CPHI Frankfurt welcomes Ukrainian Pharma

Huge European sales pivot underway as manufacturers used Covid supply experiences to adapt to war time production

Despite the war in the Ukraine, pharma remains an integral industry supporting its economy and producing vital medical supplies within the country. Yet rather than waiting for the cessation of hostilities the industry here is proactively perusing new partnerships and sales. In fact, four of the country’s leading pharmaceutical companies will be exhibiting at CPHI Frankfurt in November. Yuria-Pharma, Darnitsa, Indar and Farmak are all looking to strengthen current partnerships, and in particular to build new ties with potential western and worldwide partners. This includes developing new export markets for their products but also researching the possibilities to expand production in sites outside of the Ukraine. For example, some companies already using manufacturing facilities in Poland. Ahead of special address to global pharma during CPHI’s Connect to Pharma, Chemicals Knowledge Hub spoke with a number of speakers from session: ‘The Ukrainian Pharmaceutical Industry: Actual Situation, Challenges and Opportunities’.

According to Svitlana Havrylenko, the editor of Ukrainian pharma magazine Pharmaceutical Industry Review, “The experience our pharma industry gained during the early stages of the Covid pandemic has served us well in developing our response to the Russia invasion of our eastern territories. It taught us how to adapt to rapidly changing conditions and build extra resilience into our supply chains. It also showed that co-operation between companies was the key to success. That spirit is still very much alive today as we seek to maintain production to the very highest GMP standards. What we have also seen particularly from neighboring regions in Europe is partnerships helping with supply chain and looking to our industry for future demand.”


In fact, both the international community and government in Ukraine have identified the growth of it pharma industry as a key part of its resilience today and growth for tomorrow. For example, the Ukraine is embarking on the implementation of a verification system for medicinal products with 2D coding. This will be extremely important for ensuring the safety and quality of medicines in Ukraine. In addition, the introduction of such a digital system will reduce the need for paper documents, and increase the accuracy of verification and reporting, ensure visibility of production volume, location and destination practices throughout the country. The new ‘SAFEMed’ (Safe and Affordable Medicines for Ukrainians) initiative is being funded by the United States Agency for International Development (USAID) and has to be live by 2028.

To implement SAFEMed, the Ukraine will draw on the experience of implementing national systems of other countries, as well as their connection to a single system within the European centralized data warehouse. All European countries use a unified approach to the technical component of the generation of unique identification codes for packages of medicines and, international standards ISO , as well as a two-dimensional bar code in the format DataMatrix GS1.

Ukraine is of course also now a serious candidate for EU membership, so it is extremely important for the Ukraine to ensure the future integrity and reliability of its entire system, as well as compliance with the basic European standards and requirements established in the User Requirements Specification (ICS) of the European Verification System for Medicinal Products.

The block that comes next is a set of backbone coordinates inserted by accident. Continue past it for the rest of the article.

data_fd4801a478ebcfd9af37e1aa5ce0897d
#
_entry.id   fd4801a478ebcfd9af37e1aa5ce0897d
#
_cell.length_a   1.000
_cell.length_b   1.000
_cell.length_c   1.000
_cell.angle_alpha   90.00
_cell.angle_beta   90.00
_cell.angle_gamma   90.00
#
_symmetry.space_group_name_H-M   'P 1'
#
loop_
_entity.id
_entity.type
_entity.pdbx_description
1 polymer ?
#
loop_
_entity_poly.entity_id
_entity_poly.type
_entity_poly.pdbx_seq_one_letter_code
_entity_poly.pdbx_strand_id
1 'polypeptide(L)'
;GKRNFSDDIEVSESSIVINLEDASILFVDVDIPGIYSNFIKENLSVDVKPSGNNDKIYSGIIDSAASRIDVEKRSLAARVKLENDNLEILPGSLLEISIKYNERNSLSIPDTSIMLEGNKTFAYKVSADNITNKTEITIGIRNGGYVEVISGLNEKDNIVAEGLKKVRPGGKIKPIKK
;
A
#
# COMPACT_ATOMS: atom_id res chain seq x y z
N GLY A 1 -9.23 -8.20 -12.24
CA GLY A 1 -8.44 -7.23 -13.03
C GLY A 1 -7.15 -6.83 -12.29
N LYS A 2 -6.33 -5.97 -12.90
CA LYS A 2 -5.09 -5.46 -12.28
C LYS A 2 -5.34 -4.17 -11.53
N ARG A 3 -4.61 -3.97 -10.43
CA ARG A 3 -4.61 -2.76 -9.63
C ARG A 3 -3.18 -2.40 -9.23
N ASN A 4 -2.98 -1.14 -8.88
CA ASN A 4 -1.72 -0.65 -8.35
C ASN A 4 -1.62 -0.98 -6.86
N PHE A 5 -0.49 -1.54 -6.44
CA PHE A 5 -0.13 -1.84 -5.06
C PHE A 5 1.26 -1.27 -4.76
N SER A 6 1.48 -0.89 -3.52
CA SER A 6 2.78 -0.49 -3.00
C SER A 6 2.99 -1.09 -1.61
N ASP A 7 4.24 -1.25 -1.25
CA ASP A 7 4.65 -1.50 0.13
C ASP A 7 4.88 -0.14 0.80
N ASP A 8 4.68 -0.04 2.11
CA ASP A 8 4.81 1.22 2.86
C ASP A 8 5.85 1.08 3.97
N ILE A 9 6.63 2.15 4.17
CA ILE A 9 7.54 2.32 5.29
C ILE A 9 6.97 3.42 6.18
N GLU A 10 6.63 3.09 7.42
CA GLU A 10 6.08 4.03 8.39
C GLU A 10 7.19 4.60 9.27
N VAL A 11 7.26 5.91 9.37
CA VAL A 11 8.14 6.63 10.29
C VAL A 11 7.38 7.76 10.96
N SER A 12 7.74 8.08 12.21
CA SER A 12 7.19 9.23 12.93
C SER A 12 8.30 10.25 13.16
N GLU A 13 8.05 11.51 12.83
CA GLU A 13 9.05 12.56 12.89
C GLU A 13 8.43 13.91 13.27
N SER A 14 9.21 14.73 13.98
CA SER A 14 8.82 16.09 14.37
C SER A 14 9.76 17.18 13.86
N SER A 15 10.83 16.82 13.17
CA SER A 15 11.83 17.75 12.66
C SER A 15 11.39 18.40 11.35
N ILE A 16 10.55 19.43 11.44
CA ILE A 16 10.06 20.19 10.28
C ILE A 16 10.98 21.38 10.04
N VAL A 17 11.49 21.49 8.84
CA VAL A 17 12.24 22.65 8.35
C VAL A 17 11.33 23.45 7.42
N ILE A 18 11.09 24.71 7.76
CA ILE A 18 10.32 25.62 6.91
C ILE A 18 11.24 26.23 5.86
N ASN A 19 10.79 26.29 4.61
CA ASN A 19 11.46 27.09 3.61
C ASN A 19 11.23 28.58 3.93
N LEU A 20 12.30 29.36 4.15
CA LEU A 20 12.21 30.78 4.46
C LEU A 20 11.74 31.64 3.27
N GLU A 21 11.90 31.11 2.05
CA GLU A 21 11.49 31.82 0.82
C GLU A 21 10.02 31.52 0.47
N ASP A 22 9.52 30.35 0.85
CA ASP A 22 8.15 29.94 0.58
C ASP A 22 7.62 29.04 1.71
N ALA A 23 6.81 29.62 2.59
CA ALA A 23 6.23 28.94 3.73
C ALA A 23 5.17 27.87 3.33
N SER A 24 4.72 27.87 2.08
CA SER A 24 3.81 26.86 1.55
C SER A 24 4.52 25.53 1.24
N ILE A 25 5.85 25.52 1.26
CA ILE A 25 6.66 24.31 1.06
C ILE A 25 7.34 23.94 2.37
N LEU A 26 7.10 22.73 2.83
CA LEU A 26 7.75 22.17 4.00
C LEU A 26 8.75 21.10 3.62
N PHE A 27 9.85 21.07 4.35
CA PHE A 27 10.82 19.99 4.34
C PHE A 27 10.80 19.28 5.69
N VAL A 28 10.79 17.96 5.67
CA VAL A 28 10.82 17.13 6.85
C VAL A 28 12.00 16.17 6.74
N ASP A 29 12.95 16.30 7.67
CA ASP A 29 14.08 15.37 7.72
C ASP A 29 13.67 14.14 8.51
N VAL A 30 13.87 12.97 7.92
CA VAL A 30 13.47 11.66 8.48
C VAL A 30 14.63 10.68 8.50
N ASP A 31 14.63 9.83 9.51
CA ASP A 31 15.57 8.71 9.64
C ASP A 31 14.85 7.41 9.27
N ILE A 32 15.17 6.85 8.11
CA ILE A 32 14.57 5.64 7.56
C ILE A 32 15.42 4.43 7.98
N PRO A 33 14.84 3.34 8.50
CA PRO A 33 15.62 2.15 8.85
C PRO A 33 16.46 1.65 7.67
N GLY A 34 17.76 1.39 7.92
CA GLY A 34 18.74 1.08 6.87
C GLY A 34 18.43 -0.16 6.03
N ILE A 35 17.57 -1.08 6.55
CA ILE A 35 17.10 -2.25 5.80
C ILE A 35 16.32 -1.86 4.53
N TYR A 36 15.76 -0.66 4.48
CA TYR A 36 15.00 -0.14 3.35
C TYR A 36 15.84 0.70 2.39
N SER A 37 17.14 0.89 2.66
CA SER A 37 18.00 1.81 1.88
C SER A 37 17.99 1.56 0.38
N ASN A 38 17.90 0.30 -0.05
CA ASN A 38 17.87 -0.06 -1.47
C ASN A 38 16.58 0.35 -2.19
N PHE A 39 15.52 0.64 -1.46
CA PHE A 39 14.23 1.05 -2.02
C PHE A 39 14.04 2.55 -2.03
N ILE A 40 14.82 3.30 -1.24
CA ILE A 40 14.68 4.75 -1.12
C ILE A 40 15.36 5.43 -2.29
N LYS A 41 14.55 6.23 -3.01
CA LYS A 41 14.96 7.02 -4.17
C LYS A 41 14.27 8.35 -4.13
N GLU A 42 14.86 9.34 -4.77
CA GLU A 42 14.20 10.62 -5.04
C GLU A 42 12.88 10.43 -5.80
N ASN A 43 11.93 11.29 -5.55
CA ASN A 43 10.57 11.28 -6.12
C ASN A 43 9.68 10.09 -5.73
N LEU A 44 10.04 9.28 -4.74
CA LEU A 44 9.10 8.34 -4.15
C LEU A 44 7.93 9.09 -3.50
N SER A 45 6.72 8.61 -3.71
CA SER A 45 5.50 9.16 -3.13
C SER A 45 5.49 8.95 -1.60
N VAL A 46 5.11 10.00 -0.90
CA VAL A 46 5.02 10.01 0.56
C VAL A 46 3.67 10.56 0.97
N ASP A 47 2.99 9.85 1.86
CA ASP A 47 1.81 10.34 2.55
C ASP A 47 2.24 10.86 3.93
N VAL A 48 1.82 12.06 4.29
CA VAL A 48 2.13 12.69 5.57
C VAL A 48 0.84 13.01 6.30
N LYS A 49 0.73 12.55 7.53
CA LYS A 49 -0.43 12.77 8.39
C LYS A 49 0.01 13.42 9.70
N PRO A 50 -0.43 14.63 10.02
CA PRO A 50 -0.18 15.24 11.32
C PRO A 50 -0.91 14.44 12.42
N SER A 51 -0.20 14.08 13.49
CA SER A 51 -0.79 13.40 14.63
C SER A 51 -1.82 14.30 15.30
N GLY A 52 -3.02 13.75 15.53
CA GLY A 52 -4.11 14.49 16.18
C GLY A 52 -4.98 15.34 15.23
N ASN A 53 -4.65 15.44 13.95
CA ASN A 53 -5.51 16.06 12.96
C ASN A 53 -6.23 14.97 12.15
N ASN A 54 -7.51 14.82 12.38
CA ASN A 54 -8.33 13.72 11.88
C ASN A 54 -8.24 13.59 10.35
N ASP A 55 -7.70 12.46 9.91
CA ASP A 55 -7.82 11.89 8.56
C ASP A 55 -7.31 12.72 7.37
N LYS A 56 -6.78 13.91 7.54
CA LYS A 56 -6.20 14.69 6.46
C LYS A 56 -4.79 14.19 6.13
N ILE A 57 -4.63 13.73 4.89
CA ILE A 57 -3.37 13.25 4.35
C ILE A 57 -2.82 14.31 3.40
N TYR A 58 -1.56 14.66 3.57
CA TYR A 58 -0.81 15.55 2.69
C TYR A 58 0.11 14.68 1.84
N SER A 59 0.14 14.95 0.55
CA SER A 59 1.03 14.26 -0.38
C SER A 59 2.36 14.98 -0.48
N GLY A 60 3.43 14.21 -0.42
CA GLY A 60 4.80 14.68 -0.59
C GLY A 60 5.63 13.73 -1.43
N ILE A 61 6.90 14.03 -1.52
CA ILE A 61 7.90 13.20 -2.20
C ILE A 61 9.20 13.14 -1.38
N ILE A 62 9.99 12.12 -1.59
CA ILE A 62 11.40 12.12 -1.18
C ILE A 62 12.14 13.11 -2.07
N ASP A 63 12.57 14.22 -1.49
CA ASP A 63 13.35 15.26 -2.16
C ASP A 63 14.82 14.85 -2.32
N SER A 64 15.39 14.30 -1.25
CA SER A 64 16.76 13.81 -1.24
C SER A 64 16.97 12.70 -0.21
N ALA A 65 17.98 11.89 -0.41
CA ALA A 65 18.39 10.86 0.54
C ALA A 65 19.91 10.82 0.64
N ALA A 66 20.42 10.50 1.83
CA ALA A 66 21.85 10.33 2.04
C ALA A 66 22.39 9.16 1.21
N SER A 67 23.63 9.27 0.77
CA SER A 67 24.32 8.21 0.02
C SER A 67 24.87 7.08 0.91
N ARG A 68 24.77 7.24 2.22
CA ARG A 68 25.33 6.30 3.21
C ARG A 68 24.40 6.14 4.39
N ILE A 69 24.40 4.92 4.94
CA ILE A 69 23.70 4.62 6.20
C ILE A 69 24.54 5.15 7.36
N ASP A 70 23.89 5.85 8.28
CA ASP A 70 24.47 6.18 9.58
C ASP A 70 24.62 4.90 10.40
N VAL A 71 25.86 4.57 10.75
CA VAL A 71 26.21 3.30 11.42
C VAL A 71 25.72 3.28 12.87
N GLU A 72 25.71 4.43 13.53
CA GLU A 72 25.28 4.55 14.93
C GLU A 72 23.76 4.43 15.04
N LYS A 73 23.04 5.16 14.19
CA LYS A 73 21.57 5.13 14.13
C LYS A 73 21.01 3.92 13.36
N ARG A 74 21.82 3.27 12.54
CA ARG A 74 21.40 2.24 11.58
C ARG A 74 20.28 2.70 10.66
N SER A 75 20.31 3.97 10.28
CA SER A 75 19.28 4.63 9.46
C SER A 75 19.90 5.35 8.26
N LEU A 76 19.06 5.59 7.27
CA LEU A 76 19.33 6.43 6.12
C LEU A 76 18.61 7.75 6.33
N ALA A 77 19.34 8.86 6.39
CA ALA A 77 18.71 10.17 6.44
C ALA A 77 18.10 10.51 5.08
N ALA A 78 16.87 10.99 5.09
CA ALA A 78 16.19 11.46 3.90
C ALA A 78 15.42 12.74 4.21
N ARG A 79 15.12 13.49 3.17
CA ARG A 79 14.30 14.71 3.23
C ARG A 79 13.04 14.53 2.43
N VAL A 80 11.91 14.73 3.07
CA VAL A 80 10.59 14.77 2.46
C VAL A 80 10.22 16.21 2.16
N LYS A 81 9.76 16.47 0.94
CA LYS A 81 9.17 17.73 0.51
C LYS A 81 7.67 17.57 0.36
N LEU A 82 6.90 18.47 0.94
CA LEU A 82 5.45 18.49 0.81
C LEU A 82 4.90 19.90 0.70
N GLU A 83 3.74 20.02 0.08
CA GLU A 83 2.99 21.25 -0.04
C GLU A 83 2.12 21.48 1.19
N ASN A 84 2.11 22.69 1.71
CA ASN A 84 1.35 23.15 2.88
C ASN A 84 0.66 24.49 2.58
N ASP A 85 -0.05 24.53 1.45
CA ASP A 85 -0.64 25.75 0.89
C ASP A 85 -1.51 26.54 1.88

Ukraine pharma believes that its central geographical location means that it is ideally placed to supply countries across Europe, Asia and the rest of the world. To this end, it’s Government has recently included the pharmaceutical industry as one of its priority sectors of the Ukrainian economy.

This inclusion in the list of priority sectors of the economy will help attract state investment support for production and increase the number of jobs. It will ensure there is a continuation of provision for the health care system with medicines and medical devices, guaranteeing their uninterrupted production and, consequently, supply to the end user.

Significantly for attendees at CPHI Frankfurt, Ukraine’s pharma industry has also been making moves in the last few years to become a regional innovation hub for new developments. So although the country produces a lot of generics, sourcing its APIs in Eastern Europe, China and India, it is working also on NCEs and is looking to expand its capacity for innovation.

“Perhaps this biggest development and a positive one, is that our sales markets for exports have quickly switched away from CIS regions and our manufacturers are building new networks across eastern Europe and the Middle East – with comparable manufacturing standards and highly competitive prices what we have seen is a resurgences of interest in our country. So in the next few years we expect really positive developments, and we look forward to meeting global pharma at CPHI Frankfurt,” added Havrylenko.

To learn more about ‘Ukrianian Pharma : Challenges and Opportunities Ahead’ and to attend the online session on ‘Resilience in the time of war’ by Volodymyr Kostiuk, CEO, Farmak JSC  – please log in to ‘Connect to Frankfurt’ (available on deman after September 28th) – a new digital platform to begin your journey to CPHI Frankfurt.

Connect to Frankfurt is specifically designed for CPHI attendees to get the most out of their CPHI Frankfurt experience – even before they attend – it presents more than 30 on-demand webinars, and offers a head start on networking, meetings, and understanding the very latest in pharma industry developments. The online platform is accessible to anyone registered for CPHI Frankfurt (November 1-3, 2022) – the world largest pharma event – and will remain open post event until 18th November.